In our ongoing commitment to reflect the diversity of the communities we serve, KCET and Union Bank honor two ocal heroes of the Hispanic American community for their dedication and commitment to enrich the lives of others.
"I grew up hating myself as a Mexican because of negative portrayals I saw on TV and in films. I have devoted my life to opening up opportunities for Latinos in media so we can create positive, realistic portrayals of who we are."
For more than 40 years, Jesús Salvador Treviño's influential work as an activist, director, producer and writer continues to demystify Latino culture, history and issues to audiences worldwide. Mr. Treviño serves as a symbol of courage and a noteworthy reminder of the significance of heritage.
Mr. Treviño has documented pivotal moments in Mexican American history and is a living testament to the legendary events of the Chicano Civil Rights Movement. In 1968, Mr. Treviño participated and recorded a six day sit-in at Los Angeles Unified School District's boardroom to protest the ouster of Mexican American high school teacher Sal Castro and investigated the substandard education of Mexican American students.View Full Article
"At this stage in my life there are two principles that I embrace and are the driving forces behind my actions: Teach respect, compassion and dignity to our youth so that later in life they do not suffer the pain of their mistakes, and, I do not give because I have, rather I have because I give, and giving fills me with a satisfaction that is beyond me."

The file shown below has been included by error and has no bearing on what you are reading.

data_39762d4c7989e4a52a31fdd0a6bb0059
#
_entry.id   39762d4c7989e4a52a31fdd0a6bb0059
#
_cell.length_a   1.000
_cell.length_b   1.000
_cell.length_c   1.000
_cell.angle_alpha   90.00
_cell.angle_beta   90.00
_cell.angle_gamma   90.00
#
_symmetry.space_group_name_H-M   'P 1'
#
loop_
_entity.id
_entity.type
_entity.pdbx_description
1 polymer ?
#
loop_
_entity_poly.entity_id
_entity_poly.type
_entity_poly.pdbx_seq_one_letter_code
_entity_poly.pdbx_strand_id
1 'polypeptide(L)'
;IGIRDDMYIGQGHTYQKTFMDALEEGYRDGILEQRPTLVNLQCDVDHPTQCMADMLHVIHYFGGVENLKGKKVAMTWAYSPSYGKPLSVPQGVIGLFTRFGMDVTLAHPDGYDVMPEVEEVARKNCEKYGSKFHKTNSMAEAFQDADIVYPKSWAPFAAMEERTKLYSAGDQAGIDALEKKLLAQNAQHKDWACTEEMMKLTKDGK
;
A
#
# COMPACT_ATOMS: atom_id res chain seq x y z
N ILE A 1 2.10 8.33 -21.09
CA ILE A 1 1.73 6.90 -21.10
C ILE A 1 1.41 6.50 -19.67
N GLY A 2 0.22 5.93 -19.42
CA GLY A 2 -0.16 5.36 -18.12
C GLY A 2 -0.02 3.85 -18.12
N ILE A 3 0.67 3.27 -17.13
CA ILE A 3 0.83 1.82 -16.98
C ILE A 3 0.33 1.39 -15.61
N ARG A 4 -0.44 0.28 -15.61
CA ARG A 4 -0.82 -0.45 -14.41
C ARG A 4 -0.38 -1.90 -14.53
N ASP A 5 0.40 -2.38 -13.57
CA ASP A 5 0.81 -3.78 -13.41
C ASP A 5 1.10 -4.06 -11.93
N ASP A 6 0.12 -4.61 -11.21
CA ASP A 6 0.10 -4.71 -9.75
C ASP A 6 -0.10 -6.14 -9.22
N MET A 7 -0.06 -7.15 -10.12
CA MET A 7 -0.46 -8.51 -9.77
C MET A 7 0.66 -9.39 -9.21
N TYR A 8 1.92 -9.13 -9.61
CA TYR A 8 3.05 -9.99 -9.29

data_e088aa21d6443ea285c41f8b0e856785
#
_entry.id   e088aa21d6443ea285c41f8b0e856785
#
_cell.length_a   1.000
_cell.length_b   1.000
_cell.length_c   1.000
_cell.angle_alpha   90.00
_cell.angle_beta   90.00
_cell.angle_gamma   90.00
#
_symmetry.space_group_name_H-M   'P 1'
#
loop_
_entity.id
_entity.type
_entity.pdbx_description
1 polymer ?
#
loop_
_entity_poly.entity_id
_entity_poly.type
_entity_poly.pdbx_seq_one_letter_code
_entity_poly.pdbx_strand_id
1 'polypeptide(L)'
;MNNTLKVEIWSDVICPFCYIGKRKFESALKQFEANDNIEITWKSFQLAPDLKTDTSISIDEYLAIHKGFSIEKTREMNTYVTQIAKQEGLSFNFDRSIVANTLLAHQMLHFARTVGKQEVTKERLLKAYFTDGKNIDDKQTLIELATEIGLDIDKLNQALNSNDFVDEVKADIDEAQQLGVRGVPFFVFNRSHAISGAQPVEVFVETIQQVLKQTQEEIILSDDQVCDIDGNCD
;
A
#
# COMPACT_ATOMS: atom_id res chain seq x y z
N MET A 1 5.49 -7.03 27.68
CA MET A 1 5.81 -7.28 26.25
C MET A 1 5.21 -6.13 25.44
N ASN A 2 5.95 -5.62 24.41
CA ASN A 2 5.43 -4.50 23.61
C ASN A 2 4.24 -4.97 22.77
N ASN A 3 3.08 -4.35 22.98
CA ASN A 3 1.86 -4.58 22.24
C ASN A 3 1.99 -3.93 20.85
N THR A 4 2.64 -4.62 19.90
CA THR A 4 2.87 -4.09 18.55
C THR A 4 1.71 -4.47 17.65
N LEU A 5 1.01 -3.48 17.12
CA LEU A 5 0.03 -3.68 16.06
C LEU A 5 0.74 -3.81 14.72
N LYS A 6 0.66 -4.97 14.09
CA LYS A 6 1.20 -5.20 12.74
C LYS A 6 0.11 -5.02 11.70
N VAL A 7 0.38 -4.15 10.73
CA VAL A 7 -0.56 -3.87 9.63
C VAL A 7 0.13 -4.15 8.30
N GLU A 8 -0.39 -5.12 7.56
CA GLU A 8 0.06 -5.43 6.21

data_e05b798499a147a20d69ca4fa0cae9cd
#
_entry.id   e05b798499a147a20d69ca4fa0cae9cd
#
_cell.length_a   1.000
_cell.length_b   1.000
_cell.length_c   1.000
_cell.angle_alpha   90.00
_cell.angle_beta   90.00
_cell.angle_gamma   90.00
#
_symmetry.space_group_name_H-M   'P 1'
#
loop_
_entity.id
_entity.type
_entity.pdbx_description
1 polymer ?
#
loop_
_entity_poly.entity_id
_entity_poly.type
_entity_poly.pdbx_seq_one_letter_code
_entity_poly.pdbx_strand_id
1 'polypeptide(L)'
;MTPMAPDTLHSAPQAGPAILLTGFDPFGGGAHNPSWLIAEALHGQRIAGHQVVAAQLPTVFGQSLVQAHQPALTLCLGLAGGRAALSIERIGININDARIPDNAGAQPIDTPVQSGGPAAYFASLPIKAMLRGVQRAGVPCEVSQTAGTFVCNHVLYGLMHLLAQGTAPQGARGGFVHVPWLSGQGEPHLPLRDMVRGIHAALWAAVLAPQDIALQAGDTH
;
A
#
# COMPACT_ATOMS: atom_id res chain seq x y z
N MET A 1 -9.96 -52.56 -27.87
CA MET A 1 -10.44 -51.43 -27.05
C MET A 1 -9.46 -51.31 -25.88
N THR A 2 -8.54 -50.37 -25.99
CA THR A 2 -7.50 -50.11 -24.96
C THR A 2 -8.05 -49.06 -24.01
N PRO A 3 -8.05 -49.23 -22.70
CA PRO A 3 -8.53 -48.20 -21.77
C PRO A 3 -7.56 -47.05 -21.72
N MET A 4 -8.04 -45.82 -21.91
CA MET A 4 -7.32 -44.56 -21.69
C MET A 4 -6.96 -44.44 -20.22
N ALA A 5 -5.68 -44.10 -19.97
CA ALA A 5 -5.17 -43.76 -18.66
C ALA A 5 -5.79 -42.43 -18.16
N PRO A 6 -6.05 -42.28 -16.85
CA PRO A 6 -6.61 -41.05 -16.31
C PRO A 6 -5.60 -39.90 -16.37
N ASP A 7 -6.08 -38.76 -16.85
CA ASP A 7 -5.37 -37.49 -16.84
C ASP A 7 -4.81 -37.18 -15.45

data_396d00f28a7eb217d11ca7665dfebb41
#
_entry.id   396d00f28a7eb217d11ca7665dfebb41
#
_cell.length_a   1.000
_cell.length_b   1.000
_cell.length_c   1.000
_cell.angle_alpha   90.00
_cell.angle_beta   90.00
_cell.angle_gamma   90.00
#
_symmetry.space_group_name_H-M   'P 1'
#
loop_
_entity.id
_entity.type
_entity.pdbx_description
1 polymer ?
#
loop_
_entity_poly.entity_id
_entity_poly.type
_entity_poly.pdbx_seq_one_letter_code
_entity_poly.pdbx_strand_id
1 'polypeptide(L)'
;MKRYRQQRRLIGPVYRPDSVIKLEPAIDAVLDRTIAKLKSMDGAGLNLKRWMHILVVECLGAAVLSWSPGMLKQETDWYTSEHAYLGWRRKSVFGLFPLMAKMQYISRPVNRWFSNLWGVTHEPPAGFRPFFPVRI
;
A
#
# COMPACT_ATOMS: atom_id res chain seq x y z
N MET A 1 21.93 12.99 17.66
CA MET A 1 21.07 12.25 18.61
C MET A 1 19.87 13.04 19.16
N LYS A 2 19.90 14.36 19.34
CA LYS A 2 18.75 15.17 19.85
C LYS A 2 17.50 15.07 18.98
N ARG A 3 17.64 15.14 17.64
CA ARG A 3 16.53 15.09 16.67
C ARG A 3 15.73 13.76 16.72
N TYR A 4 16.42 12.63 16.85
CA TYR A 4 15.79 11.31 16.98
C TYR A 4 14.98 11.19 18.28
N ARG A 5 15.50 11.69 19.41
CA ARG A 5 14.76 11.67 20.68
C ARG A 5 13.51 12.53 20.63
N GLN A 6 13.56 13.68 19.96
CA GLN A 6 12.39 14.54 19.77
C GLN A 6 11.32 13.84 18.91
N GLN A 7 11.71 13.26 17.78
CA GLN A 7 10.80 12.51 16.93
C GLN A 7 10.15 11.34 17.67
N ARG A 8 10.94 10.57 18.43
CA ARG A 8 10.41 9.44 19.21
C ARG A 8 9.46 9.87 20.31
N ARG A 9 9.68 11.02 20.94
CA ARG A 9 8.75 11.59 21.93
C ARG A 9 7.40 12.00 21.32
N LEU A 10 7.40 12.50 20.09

From Tuesday to Sunday, Teresa Campos Hernández has served delicious traditional dishes at her eatery, Teresita's Restaurant, since she and her husband, Antonio Hernández, first opened its doors in 1983. Located in East Los Angeles, the cuisine is derived from her homeland, El Teul Zacatecas, Mexico. In addition to serving these fine meals, Teresita's Restaurant also serves as a haven of hope and compassion to those in need, whether near or far.
Regarded as the "Angel de Los Angeles" by many community members, Mrs. Hernández's spirit of giving is immeasurable and her determination is unsurpassed. Grassroots and informal at best, the 77-year-old raises funds the old-fashioned way - by way of a jarrito, or collections jar, in the restaurant and through conversations with her guests. Mrs. Hernández's effective method of persuasion, organization and fundraising has earned the attention of key politicians such as Los Angeles City Councilmember José Huizar and Los Angeles County Supervisor Gloria Molina.View Full Article